Should Rafael Devers Be Written Off Or Can He Rebound From A Disappointing 2018?

by Eric Stashin (aka The Rotoprofessor)

Many had high hopes for the Red Sox’ Rafael Devers in his first full season in the Majors.  That said he ultimately disappointed, and it really shouldn’t have come as a big surprise.  Before we get into why he failed to live up to expectations, let’s take a look at the actual numbers:

450 At Bats
.240 Batting Average (108 Hits)
21 Home Runs
66 RBI
59 Runs
5 Stolen Bases
.298 On Base Percentage
.433 Slugging Percentage
.281 Batting Average on Balls in Play

Prior to last season we had Devers ranked 19th among third baseman.  At the time we wrote the following, most of which came to fruition:

The Red Sox appeared determined to leave Devers in the minors, but ultimately he forced their hand and delivered upon reaching Boston (.284, 10 HR, 30 RBI and 34 R over 222 AB).  You can argue a little bit of luck, with a .342 BABIP despite a 15.3% line drive rate, and that’s fair.  You also have to wonder if the strikeout rate (23.8%) will rise considering his 12.4% SwStr%.  Interestingly his worst Whiff% came against offspeed pitches, but was still a modest 16.67%, though a 10.9% SwStr% in the minors supports the elevated mark.  His power does appear to be growing, which would help to offset the increased strikeout rate, but any step backward in his 17.2% HR/FB could result in poor results.  This isn’t to say that he won’t have value, but  a sophomore slump isn’t unthinkable either (plus he could sit against tough southpaws).

Let’s take a look at the key numbers from that writeup:

BABIP
As expected the number came crashing back down to earth as he continued to post a subpar line drive rate (15.2%) and Hard% (34.4%).  For a player with limited speed it’s going to take a lot better marks to maintain a solid BABIP, especially considering his 46.2% groundball rate and 15.7% popup rate.  Maybe there’s a little bit of room for improvement, but he was never going to replicate his 2017 mark and it’s not likely he gets back there right now.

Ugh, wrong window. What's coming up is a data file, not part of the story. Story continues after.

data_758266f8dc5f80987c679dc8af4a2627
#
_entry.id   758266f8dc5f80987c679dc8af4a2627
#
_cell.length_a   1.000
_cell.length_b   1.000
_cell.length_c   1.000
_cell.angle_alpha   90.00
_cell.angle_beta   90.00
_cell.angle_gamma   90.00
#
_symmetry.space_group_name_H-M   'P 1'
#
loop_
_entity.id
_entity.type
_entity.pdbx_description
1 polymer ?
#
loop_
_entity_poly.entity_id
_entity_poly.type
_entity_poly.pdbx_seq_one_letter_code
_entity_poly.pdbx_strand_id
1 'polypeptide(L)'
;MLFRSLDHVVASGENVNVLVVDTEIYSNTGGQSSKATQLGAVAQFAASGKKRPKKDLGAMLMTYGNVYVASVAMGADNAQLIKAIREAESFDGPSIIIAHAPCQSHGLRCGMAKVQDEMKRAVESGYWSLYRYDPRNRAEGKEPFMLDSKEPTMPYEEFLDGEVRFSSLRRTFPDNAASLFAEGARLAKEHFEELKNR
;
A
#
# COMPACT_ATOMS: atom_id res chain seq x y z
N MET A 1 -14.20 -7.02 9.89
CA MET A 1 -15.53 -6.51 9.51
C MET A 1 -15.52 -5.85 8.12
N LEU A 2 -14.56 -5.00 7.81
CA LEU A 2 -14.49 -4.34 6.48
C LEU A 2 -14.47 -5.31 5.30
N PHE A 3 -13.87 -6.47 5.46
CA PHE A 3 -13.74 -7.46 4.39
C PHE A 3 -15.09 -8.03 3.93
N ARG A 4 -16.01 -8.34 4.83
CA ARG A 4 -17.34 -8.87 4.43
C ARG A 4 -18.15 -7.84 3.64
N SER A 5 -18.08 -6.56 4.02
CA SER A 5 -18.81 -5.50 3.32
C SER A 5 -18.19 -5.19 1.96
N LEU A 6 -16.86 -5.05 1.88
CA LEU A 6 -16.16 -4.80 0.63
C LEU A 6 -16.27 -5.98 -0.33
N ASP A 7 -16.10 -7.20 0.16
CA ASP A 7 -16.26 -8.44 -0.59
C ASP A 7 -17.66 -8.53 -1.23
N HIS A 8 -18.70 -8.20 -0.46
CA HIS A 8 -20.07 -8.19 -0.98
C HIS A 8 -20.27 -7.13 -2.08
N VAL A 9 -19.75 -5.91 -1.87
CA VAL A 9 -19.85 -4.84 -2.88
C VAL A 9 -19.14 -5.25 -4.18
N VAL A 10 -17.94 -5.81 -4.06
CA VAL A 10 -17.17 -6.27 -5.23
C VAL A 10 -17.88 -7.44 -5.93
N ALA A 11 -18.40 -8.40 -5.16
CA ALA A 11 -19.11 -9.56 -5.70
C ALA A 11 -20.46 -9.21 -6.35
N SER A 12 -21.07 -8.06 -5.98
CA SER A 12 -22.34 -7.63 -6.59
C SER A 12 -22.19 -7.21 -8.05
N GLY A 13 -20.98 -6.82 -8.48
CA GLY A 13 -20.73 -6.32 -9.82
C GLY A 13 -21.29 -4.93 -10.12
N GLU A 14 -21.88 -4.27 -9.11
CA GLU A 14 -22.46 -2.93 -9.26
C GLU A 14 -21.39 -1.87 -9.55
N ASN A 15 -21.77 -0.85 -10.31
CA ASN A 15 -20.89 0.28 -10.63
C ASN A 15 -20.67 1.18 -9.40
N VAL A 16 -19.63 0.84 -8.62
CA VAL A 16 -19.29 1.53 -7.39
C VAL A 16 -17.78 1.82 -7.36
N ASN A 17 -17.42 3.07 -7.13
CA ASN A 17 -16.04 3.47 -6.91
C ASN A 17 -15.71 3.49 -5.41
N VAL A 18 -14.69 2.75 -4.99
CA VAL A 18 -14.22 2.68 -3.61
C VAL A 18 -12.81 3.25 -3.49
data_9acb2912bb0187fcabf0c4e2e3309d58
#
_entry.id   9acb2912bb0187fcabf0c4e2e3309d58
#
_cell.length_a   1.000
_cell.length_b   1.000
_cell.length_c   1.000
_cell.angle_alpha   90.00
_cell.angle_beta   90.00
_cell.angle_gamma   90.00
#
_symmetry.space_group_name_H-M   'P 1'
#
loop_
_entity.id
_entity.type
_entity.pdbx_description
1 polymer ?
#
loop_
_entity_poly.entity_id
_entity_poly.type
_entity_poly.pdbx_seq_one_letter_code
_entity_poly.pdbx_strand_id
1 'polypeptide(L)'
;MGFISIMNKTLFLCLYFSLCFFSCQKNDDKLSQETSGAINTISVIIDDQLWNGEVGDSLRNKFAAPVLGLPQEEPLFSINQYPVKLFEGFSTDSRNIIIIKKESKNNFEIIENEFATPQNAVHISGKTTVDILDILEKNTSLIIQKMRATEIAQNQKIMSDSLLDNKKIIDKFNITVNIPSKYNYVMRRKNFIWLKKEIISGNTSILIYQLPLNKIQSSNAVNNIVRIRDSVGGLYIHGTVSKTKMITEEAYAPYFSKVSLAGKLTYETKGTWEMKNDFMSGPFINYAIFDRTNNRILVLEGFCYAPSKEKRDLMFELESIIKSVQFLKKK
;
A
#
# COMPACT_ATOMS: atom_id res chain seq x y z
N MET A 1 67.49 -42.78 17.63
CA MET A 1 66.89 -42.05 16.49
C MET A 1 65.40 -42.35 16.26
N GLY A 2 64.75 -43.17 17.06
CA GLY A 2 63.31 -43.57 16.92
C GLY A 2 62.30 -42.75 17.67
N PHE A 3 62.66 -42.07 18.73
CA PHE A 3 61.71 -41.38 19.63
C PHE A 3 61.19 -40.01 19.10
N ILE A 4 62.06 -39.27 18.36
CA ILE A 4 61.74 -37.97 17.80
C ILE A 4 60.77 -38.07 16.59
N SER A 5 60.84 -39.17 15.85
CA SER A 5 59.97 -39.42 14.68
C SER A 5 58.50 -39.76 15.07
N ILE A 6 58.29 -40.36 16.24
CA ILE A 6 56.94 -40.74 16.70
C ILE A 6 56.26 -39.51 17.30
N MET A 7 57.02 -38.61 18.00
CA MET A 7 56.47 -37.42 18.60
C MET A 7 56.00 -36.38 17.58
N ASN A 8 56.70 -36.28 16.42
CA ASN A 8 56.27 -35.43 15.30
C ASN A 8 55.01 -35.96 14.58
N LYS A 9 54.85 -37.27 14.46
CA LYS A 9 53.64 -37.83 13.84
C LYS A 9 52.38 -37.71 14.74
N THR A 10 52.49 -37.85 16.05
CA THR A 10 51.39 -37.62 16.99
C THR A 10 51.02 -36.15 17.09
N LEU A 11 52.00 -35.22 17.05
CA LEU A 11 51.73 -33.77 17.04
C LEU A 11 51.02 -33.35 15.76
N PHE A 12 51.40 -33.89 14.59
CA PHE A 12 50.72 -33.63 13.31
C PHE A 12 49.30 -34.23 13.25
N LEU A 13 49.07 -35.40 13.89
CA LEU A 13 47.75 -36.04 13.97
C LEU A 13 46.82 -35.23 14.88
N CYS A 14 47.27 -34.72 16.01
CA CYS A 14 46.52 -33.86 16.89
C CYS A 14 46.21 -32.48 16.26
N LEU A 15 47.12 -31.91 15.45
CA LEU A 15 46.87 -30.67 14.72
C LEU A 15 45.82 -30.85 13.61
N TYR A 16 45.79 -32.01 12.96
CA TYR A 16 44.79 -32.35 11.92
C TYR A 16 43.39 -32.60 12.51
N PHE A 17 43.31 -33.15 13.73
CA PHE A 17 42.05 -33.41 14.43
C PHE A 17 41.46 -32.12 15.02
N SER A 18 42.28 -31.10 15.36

Strikeouts
The actual strikeout rate didn’t regress very much, going from 23.8% to 24.7%, but he continued to show a poor approach.  His SwStr% rose to 13.1% and his O-Swing% jumped to 37.3%, both indicating that there’s even more room for regression.  He continued to not have gaudy Whiff% against any one type of pitch, though he was unimpressive against any type of pitch:

  • Hard – 13.94%
  • Breaking – 14.35%
  • Offspeed – 15.60%

In other words there’s no reason to expect a significant improvement coming.

 

Power
It wasn’t a big regression, but his HR/FB did fall slightly to 16.5%.  That likely had an impact on his average, though it’s negligible and he does appear to be a 25+ HR threat.

 

Conclusion
It’s not that Devers was “good” against right-handed pitchers, though there was a split in his slash line:

  • RHP – .244/.307/.464
  • LHP – .229/.272/.347

That makes him seem like a platoon player, and one that’s going to struggle in his average regardless.  Maybe it was just a sophomore slump, but there’s no guarantee that he takes a significant step forward.  He needs to make a lot of adjustments, and it’s impossible to expect him to make them all in one fell swoop.  He should get there in time, but for now he should be viewed more as a corner infielder as opposed to a starting third baseman.

Sources – Fangraphs, Brooks Baseball

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Make sure to check out all of our 2019 projections:

Player
Date Posted
Dylan Bundy10/22/18
Foltynewicz, Mike10/09/18
Gibson, Kyle10/29/18
Hoskins, Rhys10/16/18
Hosmer, Eric11/05/18
Wheeler, Zack10/02/18

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